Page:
Healthcare: Medical building sales staying healthy

By STEVE BROWN for The Dallas Morning News

The credit crunch and recession have put a damper on many commercial real estate sales this year.

But there’s one segment where the outlook doesn’t depend on job growth, retail sales or company relocations.

Medical building investments in North Texas and around the country have jumped this year as investors take advantage of the rising market.

Buyers ranging from large public real estate investment trusts to individual investors have purchased Dallas-Fort Worth medical properties.

Building developers and brokers say improving credit availability and growing employment in the medical sector are fueling these transactions.

“The health care sector is not completely insulated but is very resilient,” said Chris Godfrey of Dallas-based Cirrus Group LLC. “Well-positioned health care properties are going to do pretty well to weather the economic storm.

“We are all consumers of health care services.”

Cirrus just sold its Global Rehab facility on Empire Central Drive in Dallas to Cornerstone Healthcare Plus REIT for $14.8 million. The 40,000-square-foot medical building was built in 2008.

“We are certainly seeing more interest come back to this market,” Godfrey said. “We’ve been fortunate enough to sell a couple of assets over the last few months.

“We are getting a lot of interest in these properties from private real estate investment trusts,” he said. “They are raising significant amounts of money and need to put that capital to work.”

Alabama-based Medical Properties Trust, a public real estate investor, paid more than $74 million in June for three inpatient rehab hospitals in Texas. The deal included the 3-year-old Reliant Rehabilitation Hospital North Texas in Richardson.

“We are already exploring opportunities to finance additional Reliant hospitals, which, when considered with other properties in our acquisition pipeline, reaffirm our optimism about strong growth in our property portfolio,” Medical Properties Trust CEO Edward K. Aldag Jr. said in a prepared statement.

Medical Properties Trust officials declined to directly discuss their investment strategies.

In another recent deal, Arizona-based Heathcare Trust of America bought two buildings. The real estate investment trust paid $13.5 million for a Lewisville medical office building leased to Texas Oncology and a medical office building on the campus of Texas Health Presbyterian Hospital Denton.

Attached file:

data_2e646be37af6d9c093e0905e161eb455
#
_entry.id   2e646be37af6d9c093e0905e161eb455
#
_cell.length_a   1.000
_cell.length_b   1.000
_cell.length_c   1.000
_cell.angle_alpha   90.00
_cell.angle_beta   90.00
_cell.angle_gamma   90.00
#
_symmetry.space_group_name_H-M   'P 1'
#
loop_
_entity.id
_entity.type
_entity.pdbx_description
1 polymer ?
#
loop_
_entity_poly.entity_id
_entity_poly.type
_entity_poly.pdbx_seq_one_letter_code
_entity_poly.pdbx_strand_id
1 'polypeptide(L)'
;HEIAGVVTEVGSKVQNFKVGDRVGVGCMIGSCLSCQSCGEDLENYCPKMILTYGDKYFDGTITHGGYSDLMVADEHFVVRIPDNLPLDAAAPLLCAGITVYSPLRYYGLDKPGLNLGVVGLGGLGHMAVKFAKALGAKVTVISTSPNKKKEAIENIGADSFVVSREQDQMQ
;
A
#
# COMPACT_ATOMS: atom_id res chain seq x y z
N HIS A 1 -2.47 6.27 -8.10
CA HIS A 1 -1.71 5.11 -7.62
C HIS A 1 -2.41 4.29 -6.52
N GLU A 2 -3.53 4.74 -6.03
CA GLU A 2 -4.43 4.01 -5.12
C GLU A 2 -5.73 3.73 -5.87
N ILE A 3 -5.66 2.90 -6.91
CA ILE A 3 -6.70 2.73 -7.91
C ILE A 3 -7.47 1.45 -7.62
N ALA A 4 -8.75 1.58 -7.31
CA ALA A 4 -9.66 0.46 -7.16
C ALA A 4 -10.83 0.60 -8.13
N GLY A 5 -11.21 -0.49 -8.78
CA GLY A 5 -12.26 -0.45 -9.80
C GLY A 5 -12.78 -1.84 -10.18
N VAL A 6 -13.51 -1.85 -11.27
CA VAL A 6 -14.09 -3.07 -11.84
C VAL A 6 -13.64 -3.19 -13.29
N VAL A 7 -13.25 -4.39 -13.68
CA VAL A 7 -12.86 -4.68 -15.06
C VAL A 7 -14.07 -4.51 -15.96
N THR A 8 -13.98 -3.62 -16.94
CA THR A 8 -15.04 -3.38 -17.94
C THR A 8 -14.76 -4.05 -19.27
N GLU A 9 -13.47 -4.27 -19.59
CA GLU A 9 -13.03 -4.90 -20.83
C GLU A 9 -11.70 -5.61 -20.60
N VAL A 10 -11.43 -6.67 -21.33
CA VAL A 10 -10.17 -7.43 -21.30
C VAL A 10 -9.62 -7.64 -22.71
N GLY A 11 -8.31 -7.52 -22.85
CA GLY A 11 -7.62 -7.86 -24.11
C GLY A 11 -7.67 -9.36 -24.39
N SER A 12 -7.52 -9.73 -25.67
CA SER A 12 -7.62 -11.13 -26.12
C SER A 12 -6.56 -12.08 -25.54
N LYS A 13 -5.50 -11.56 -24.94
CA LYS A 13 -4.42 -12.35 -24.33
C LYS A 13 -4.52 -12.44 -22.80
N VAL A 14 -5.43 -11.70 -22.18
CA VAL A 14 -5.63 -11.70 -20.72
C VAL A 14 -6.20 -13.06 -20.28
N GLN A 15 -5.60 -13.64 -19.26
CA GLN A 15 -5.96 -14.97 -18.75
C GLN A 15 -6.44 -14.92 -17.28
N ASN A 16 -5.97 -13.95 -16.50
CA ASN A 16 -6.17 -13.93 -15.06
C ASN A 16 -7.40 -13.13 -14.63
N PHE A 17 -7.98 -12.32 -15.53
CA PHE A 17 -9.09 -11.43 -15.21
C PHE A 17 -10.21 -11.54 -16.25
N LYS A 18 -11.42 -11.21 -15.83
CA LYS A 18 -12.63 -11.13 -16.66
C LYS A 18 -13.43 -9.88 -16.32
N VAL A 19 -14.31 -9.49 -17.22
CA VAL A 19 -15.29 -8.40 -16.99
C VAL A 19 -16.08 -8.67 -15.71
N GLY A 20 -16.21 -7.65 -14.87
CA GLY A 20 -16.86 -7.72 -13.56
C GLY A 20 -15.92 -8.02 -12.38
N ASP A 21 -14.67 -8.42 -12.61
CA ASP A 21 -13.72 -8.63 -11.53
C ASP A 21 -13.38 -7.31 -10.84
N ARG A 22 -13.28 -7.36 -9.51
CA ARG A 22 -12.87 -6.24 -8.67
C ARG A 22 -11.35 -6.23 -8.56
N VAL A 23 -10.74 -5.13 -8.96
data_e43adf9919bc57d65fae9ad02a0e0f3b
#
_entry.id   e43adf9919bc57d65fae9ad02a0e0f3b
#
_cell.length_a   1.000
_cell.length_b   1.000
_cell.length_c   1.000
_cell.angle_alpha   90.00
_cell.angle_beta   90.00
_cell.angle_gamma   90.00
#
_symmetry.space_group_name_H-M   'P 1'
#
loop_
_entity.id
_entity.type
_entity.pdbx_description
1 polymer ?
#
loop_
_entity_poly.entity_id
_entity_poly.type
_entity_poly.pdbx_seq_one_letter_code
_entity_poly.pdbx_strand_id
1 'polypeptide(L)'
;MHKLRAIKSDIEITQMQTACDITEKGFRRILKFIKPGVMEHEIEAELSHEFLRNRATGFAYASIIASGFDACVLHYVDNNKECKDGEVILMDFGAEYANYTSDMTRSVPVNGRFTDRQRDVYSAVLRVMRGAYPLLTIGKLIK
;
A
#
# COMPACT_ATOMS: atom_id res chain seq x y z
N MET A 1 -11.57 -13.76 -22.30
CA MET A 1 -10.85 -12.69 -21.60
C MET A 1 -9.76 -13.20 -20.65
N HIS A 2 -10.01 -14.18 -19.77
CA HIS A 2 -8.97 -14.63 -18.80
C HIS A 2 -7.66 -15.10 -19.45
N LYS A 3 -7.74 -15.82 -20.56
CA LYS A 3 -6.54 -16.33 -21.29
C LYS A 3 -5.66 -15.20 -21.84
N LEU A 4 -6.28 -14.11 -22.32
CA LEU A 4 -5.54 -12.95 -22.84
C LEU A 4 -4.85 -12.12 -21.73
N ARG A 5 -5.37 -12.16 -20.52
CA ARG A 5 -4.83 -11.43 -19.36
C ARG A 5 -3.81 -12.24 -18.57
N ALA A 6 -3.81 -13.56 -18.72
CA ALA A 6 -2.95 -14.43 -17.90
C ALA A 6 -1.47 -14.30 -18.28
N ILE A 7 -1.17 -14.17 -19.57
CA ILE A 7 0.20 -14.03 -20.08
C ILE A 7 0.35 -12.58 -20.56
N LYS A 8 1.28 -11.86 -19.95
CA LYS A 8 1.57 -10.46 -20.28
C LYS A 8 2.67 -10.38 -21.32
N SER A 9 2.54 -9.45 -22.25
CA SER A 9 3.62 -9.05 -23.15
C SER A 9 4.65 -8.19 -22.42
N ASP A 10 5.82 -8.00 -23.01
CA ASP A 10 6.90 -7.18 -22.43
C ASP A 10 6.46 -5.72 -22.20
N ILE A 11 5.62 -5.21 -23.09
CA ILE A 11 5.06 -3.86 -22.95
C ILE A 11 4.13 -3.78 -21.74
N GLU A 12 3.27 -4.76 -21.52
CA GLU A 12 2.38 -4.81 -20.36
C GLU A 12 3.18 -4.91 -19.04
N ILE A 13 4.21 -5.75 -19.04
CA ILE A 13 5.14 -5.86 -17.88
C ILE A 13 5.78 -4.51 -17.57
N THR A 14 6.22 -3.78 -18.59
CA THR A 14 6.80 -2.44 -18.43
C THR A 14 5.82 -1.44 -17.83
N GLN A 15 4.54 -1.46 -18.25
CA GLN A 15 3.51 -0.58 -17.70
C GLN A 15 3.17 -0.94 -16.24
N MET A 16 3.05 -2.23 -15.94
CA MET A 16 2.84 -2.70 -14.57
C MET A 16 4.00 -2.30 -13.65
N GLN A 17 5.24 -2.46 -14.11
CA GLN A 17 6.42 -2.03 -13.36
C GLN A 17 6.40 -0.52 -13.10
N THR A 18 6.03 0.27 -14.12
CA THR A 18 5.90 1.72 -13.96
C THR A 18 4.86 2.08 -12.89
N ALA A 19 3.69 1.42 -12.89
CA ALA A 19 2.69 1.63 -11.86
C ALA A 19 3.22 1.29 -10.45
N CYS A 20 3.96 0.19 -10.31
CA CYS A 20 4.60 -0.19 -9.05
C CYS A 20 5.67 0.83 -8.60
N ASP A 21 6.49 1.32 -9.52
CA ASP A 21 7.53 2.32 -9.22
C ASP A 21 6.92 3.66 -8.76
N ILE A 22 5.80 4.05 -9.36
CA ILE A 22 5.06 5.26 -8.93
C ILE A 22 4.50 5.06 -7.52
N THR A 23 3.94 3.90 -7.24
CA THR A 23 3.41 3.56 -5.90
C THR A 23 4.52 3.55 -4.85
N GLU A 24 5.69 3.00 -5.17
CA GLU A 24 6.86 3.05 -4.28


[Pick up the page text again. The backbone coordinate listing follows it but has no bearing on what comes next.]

“These two quality properties increase the HTA Texas portfolio to 1,278,600 square feet,” Healthcare Trust’s Mark Engstrom said in a prepared statement. “This transaction is consistent with our investment strategy of acquiring high-quality, stable, on-campus medical office buildings and our philosophy of partnering with strong health care systems.”

The Scottsdale-based investor has spent more than $270 million on medical buildings so far in 2010. Healthcare Trust officials didn’t respond to requests for an interview.

Attractive financing rates and a current lack of interest in traditional commercial office building investments are among the reasons real estate investment trusts are increasing their medical building purchases, said David Aubuchon, a senior securities analyst with Robert W. Baird & Co.

“Medical office demand and supply fundamentals are in decent shape now and should improve,” he said.

Investment property broker Marcus & Millichap Real Estate is also forecasting an increase in demand for medical buildings over the next few years.

“The passage of health care legislation will translate into increased demand for medical office space, stimulating absorption in existing properties,” the report concludes. “Space demand was already forecast to grow to accommodate aging baby boomers.”

Health care employment has grown by more than 765,000 jobs since 2008 and is expected to add 4 million more positions over the next decade, Marcus & Millichap forecasts.

Developers of small medical buildings are also seeing an increase in transactions.

Dallas-based Realty Capital Corp. builds medical offices that are bought by doctors and investors. “The good news is we have seen both building sales and leasing pick up this year as compared to 2009,” said Rian Maguire of Realty Capital. “It is a buyer’s market given that there is still more supply than there is demand, and therefore, prices are still depressed as compared to a couple of years ago.”


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